It is clear by changing your smartphone you rarely get a better product because not all gadgets are a lot better than the previous models, though more expensive. Manufacturers often plan to release a new model with an eye to the next one, which they are almost assured will be in great demand. It’s worth mentioning that the age of the majority of smartphones is really short.
The life cycle of such smartphones is the following. As a rule, it inherits the best features of its predecessor, it is modified a bit, launched into the market, is sold at a profit and then gradually falls in price and then disappears. In a short period of time a brand new model is launched. It has a better screen, faster processor, camera, specially designed applications that are installed on the new version of operating system. And it’s evident that smartphone prices are getting higher and higher.
Marketing efforts constantly create and heat interest to the new models, and when after the release of a new model the consumer interest to it expectedly falls, the next smartphone is on the way. As a result, total sales of smartphones are growing steadily.
However, not only marketing manages the consumer behavior. Engineers, designers and programmers are also making the customer buy new models of smartphones. Whereas smartphone developers, on the other hand, plan pricing category, they also control three parameters: reliability, cost and technical characteristics.
And if the task is to create a smartphone with a predefined price and characteristics, it is possible to do it at the expense of the reliability.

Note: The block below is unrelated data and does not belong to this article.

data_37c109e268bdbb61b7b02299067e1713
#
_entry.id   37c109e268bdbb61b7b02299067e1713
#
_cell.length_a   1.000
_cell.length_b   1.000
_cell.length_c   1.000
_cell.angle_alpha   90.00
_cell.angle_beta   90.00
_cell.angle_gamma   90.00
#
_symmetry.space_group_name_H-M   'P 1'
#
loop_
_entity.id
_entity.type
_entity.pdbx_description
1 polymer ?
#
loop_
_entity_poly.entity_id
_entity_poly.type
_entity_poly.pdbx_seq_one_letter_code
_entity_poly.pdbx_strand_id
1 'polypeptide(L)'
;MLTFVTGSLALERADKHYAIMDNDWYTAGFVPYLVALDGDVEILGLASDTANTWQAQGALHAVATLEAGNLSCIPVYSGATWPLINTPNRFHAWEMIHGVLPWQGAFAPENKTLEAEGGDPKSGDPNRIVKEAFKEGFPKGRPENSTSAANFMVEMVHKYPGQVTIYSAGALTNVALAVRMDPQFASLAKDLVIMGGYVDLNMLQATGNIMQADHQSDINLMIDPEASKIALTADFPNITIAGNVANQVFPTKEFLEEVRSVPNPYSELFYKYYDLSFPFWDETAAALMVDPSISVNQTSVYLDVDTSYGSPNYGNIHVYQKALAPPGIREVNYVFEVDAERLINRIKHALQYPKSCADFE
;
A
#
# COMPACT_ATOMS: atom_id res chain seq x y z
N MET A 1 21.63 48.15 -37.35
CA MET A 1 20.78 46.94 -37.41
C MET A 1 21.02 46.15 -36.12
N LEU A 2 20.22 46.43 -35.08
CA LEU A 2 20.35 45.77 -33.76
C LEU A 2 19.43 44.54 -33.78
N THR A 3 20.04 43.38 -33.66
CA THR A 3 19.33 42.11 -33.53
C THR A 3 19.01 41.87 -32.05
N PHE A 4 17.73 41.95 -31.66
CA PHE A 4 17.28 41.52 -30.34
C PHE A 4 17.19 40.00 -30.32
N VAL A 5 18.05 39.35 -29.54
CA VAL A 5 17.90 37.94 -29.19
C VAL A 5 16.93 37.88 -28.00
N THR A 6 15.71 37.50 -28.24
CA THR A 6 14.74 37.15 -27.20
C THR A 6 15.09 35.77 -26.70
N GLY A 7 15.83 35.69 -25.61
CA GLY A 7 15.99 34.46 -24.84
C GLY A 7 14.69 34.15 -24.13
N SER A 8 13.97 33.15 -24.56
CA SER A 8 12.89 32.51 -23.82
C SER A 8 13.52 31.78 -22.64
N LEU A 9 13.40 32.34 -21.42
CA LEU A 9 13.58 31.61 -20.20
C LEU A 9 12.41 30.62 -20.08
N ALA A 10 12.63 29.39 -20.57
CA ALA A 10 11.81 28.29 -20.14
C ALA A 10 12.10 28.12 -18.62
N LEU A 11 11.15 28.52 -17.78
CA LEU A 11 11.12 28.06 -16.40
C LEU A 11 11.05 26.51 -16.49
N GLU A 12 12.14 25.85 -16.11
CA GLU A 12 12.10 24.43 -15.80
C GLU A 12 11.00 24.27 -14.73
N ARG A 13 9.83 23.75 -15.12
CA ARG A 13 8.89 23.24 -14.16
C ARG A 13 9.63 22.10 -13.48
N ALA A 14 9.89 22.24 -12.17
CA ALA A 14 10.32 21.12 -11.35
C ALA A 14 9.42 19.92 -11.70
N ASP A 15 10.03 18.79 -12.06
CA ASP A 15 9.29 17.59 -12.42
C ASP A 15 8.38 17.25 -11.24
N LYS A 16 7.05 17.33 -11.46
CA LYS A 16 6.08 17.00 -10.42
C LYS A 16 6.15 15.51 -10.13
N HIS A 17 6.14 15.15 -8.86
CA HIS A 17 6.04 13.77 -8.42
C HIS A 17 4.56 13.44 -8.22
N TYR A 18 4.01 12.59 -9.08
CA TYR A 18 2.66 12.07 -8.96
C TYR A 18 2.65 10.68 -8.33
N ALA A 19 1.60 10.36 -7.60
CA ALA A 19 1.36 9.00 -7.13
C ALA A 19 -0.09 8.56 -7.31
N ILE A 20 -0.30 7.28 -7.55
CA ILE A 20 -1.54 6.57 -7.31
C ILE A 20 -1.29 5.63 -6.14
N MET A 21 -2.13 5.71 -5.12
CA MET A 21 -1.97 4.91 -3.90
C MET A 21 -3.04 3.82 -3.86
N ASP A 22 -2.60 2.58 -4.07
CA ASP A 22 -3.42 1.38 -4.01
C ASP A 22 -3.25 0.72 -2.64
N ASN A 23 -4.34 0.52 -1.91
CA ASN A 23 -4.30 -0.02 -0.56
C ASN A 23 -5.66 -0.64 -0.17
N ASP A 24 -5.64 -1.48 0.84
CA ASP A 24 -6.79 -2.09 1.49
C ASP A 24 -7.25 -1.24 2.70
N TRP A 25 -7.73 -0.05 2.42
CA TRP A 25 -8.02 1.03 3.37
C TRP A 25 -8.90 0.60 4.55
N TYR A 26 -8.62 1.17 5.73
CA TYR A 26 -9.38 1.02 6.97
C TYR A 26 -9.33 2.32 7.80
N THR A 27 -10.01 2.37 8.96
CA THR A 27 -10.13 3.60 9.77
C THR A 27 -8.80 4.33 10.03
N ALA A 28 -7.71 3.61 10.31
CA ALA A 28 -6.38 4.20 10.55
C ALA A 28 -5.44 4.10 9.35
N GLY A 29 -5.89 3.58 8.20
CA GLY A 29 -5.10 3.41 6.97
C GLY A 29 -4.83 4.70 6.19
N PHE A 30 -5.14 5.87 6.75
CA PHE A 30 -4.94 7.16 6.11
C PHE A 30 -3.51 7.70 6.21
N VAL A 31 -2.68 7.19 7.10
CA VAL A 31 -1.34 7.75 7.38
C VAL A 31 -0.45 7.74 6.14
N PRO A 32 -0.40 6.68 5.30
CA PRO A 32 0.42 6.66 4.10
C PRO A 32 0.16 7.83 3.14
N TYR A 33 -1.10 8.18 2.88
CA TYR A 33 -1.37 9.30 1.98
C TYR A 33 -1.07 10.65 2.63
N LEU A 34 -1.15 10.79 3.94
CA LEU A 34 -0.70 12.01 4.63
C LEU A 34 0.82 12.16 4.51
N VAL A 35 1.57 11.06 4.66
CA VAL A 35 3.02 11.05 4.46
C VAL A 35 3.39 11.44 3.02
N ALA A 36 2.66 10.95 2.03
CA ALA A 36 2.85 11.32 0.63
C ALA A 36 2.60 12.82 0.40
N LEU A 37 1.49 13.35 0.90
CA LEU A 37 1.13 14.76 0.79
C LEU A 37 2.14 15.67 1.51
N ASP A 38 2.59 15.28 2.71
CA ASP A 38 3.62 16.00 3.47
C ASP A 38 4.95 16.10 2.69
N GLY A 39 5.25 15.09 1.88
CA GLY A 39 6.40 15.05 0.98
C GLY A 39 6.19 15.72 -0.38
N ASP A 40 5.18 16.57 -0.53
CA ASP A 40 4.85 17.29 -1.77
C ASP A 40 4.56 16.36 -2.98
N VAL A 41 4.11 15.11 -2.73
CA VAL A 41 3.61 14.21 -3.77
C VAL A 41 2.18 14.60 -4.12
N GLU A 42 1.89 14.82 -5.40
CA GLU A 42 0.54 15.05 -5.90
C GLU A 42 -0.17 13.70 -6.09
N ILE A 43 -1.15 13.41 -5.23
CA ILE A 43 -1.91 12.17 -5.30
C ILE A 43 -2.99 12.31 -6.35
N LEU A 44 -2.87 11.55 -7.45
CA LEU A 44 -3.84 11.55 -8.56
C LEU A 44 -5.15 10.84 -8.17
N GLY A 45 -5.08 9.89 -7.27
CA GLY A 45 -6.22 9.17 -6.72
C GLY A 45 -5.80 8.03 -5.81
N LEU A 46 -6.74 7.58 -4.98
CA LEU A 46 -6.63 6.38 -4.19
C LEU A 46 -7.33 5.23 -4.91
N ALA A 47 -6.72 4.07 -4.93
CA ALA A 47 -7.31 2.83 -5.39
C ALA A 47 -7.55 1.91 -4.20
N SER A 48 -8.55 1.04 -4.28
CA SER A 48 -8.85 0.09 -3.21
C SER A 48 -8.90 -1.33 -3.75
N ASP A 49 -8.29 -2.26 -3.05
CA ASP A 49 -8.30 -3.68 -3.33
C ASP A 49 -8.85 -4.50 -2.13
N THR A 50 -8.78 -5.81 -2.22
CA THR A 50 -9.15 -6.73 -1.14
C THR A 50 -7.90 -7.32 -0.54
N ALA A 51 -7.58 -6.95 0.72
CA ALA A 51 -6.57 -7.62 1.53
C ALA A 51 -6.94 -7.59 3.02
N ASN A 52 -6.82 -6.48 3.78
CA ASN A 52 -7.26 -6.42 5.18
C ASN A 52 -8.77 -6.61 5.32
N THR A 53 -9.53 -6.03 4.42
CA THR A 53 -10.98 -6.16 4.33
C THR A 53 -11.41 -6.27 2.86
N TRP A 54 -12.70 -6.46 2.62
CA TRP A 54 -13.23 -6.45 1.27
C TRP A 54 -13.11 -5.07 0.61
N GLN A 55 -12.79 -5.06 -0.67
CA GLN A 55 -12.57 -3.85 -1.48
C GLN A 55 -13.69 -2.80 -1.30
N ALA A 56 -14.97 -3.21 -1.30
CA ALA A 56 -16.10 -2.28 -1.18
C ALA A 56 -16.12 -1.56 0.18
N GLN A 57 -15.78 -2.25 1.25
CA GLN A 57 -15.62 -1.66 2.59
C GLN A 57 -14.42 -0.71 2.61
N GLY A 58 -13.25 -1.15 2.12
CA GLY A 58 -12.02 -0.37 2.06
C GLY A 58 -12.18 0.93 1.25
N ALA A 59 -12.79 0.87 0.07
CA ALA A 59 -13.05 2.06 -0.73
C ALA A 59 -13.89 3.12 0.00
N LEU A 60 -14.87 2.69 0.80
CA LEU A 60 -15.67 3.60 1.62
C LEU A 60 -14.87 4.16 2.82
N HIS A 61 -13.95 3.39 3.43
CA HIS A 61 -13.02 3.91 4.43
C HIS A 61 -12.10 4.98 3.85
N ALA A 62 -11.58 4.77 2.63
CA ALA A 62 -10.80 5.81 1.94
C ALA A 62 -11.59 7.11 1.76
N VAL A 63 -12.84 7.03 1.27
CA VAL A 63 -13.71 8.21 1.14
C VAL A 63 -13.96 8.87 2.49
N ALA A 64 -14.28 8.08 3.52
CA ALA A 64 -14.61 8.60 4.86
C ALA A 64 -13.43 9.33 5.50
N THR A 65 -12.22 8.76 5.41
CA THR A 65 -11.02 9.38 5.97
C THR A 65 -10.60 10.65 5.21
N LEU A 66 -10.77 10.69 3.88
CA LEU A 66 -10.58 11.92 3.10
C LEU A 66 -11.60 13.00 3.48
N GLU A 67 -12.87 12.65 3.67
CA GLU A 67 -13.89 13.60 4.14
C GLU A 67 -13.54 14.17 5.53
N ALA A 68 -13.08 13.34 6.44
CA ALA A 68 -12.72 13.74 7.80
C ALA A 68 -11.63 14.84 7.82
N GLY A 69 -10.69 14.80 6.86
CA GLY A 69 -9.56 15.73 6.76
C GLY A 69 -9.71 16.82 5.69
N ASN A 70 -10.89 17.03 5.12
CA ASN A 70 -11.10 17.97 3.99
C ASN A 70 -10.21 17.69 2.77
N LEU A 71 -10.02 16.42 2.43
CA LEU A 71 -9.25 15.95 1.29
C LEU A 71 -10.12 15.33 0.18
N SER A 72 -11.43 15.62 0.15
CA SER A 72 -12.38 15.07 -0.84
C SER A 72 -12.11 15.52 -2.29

For example, when choosing a camera that will be built in the new model, developers analyze the number of shots it can take. The fewer shots, the less price. The thickness of the protective lens increases the service life, but increases the cost.
Balancing between these three parameters can be avoided only in flagship products. In their case, all the best technological innovations are used.
This flexibility in the design of devices is good for such B-brands as Lenovo and Huawei, which are catching up with the leader Samsung. The relatively cheap devices are aimed at users who have waived the usual push-button phones to smartphones. In mid-August, The Wall Street Journal wrote that growth in sales of smartphones in the world will take place at the expense of low-cost models, popular in developing countries.
The abundance of factories and suppliers of components for smartphones gives developers the freedom in the design and development of these gadgets. A-brands (Samsung, Apple, Sony) fully control its own industrial chain (marketing, design, components, assembly), whereas B-brands employ a separate company for each of these stages. That’s why people prefer to purchase a cheap iPhone or Samsung rather than going for other brands.
However, Lenovo opened a factory for the production of smartphones and tablets in the Chinese city of Wuhan, where it placed R&D centers, sales and production departments and we can expect the release of smartphones in the premium segment soon.